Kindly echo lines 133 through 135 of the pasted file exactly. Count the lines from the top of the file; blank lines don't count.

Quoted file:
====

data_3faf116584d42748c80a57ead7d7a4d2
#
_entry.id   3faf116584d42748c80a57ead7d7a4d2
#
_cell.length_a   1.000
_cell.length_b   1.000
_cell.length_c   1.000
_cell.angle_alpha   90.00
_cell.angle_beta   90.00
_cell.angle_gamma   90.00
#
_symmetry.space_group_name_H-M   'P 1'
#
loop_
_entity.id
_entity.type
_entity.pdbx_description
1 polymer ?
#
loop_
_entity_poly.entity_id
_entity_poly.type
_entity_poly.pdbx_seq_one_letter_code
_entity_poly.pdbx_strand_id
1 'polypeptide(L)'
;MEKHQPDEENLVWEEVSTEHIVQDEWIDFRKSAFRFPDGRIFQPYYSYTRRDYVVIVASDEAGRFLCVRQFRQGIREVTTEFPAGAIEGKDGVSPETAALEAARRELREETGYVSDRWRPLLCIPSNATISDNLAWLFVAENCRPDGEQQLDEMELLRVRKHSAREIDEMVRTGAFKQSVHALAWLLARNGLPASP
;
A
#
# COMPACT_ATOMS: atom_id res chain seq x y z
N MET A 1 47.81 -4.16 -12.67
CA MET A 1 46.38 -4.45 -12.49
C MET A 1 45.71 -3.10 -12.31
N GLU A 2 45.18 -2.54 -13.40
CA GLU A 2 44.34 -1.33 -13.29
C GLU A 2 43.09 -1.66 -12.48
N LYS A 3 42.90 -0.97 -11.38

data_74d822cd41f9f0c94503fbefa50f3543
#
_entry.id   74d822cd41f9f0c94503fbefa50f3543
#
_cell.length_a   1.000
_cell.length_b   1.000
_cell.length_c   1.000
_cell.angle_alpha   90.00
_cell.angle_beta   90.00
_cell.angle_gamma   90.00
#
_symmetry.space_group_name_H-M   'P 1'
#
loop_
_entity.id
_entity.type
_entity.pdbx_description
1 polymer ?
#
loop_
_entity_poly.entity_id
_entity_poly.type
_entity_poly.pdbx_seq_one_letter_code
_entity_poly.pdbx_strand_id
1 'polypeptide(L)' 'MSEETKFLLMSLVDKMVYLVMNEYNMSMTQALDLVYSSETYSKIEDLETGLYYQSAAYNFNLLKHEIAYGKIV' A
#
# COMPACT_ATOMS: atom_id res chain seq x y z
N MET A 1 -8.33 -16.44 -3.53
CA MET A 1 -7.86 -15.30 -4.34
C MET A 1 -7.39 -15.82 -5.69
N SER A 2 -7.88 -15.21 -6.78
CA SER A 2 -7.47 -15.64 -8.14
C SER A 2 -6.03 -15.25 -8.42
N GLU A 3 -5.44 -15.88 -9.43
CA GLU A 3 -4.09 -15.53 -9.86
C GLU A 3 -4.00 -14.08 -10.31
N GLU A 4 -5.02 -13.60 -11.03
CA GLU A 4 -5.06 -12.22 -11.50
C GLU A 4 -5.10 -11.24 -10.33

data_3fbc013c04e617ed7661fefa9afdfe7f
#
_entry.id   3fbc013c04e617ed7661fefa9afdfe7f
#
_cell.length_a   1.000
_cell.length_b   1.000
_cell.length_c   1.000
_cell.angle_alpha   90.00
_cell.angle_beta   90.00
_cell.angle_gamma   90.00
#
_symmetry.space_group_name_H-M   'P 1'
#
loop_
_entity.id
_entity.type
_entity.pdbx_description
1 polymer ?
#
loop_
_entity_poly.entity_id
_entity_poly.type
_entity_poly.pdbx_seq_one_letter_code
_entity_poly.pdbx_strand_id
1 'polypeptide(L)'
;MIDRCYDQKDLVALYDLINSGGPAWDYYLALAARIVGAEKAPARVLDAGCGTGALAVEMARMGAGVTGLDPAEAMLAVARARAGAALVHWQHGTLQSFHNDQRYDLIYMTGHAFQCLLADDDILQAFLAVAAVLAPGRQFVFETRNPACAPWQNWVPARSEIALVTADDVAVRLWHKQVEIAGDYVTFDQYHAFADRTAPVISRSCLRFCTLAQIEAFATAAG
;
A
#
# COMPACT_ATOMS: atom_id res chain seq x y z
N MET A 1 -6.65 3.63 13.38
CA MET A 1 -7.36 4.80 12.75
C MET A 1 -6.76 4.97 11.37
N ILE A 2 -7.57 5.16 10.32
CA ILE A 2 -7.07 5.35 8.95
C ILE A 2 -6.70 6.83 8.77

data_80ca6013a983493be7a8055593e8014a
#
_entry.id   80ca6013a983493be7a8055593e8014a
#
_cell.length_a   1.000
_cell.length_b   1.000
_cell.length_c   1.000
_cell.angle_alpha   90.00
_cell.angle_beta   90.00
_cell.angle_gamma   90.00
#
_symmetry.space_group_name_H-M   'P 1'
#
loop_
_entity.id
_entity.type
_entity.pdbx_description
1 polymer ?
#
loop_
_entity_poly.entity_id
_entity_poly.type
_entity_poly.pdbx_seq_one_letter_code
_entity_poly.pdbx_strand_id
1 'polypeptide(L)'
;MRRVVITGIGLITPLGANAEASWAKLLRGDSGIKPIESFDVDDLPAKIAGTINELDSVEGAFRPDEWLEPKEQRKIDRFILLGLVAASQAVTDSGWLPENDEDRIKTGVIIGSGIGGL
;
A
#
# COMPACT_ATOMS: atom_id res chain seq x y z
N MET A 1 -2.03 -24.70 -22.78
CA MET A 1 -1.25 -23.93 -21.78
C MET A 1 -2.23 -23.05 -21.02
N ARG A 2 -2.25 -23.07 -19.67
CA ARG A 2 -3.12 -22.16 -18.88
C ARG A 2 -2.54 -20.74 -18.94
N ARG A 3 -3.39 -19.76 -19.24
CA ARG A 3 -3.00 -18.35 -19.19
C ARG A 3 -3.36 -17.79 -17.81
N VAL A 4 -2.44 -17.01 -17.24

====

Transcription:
_entity_poly.entity_id
_entity_poly.type
_entity_poly.pdbx_seq_one_letter_code